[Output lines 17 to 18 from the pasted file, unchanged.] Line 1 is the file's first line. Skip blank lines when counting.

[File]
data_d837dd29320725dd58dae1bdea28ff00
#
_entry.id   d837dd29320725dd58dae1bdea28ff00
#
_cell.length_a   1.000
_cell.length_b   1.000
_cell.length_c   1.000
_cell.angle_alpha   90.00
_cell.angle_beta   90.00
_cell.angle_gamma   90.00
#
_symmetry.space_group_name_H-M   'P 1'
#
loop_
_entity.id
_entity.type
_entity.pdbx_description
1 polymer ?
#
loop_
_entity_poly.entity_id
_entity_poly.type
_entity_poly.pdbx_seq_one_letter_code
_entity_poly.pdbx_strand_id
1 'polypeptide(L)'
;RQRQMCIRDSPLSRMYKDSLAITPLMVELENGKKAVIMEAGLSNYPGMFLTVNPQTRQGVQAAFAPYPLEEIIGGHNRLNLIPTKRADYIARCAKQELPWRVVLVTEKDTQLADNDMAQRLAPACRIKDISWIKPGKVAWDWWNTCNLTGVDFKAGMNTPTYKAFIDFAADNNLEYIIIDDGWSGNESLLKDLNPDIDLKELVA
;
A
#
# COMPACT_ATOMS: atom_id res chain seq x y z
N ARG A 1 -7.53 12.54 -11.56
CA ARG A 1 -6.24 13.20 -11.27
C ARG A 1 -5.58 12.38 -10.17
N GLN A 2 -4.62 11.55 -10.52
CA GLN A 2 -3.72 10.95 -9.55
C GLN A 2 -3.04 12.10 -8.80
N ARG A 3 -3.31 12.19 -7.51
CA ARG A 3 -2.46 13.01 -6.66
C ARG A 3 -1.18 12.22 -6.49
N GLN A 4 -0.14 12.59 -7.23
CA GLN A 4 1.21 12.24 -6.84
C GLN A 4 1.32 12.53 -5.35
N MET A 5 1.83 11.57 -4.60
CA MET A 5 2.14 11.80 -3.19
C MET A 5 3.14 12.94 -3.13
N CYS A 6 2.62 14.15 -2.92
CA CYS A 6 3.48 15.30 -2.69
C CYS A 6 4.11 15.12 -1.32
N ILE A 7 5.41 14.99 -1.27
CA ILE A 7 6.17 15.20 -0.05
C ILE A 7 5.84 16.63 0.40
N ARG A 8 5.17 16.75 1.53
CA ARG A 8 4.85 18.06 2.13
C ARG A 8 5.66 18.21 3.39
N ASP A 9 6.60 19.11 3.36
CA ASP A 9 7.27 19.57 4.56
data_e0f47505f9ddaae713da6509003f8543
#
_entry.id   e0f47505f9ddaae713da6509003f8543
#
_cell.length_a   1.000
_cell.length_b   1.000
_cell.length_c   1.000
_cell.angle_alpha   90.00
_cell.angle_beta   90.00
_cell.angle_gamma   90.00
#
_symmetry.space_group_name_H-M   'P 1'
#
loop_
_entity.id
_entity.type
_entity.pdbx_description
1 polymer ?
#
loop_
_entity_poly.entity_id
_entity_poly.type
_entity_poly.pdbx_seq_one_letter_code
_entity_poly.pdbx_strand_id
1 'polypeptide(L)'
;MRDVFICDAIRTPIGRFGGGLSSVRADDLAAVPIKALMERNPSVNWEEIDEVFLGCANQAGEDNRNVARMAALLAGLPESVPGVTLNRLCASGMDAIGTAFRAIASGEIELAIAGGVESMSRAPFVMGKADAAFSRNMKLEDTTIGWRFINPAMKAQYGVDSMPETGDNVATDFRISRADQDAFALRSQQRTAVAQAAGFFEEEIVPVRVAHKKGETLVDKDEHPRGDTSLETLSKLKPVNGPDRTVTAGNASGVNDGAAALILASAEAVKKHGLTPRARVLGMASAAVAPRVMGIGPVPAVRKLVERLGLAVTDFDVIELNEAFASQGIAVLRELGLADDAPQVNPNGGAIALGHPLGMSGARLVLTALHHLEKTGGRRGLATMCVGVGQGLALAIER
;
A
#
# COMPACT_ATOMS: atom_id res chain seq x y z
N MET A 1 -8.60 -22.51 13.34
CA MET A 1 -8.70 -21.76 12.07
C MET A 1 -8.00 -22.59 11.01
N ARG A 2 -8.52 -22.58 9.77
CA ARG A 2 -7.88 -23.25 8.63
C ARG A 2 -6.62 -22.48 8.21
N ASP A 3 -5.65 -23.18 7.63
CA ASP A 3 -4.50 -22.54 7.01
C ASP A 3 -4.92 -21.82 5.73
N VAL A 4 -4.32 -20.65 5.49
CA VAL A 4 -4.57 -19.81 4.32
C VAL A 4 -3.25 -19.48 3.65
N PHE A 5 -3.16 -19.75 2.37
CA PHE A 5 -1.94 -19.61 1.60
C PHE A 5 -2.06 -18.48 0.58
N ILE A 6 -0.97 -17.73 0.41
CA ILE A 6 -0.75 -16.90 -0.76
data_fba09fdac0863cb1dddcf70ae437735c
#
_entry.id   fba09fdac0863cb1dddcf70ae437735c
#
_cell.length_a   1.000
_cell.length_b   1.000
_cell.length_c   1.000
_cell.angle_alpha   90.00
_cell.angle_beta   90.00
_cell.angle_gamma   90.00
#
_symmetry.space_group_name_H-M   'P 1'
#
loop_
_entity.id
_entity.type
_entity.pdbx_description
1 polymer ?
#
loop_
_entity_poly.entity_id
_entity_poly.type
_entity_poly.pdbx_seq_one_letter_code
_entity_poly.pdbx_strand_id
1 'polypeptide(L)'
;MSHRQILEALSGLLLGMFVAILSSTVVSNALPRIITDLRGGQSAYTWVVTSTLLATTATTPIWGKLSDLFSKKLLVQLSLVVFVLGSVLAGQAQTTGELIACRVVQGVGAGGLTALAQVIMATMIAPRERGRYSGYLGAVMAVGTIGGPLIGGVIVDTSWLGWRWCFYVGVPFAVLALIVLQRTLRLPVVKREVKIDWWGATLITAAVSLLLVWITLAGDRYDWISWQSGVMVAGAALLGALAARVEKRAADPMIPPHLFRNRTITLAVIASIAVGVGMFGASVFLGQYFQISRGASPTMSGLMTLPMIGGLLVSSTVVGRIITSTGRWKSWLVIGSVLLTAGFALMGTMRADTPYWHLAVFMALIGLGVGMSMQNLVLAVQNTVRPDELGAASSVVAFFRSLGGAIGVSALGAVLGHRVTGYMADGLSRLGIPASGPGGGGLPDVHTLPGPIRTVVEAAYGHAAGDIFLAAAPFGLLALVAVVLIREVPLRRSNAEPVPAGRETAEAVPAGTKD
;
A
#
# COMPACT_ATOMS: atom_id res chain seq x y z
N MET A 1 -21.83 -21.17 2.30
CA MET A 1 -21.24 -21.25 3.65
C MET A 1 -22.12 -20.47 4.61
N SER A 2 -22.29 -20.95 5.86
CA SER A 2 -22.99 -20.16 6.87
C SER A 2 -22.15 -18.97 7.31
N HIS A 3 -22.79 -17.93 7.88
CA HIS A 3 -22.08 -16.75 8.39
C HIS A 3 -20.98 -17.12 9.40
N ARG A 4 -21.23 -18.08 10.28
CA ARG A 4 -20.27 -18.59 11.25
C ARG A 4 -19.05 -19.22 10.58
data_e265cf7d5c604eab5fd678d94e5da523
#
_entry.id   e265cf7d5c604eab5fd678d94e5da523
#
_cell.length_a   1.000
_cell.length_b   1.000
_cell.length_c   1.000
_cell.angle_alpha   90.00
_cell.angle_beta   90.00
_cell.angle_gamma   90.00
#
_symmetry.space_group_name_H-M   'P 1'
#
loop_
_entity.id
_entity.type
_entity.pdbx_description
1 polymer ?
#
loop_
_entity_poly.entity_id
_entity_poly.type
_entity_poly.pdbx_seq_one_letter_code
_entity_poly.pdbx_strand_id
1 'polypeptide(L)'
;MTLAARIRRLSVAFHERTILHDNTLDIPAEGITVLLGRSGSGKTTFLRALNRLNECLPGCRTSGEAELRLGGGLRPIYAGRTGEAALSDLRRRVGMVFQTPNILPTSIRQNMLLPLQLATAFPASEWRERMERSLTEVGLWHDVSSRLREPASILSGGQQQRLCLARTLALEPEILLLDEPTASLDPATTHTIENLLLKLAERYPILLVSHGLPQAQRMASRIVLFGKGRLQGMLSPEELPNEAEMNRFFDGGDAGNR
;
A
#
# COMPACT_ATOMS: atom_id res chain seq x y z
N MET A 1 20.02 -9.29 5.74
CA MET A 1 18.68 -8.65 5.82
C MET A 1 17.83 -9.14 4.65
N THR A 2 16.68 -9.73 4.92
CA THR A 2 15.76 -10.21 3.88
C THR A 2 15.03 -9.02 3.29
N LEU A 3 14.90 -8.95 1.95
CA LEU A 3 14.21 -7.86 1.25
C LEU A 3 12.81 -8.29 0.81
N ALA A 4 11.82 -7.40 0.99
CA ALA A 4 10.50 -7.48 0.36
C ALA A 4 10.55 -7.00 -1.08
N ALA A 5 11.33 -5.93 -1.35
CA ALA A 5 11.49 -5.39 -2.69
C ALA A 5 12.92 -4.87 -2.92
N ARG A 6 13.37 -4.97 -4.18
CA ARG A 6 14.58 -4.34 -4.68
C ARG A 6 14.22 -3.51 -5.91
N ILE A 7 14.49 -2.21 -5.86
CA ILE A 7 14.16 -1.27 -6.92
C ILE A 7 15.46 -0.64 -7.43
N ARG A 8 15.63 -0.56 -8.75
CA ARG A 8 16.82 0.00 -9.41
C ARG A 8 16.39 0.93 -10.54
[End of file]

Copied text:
_entity.pdbx_description
1 polymer ?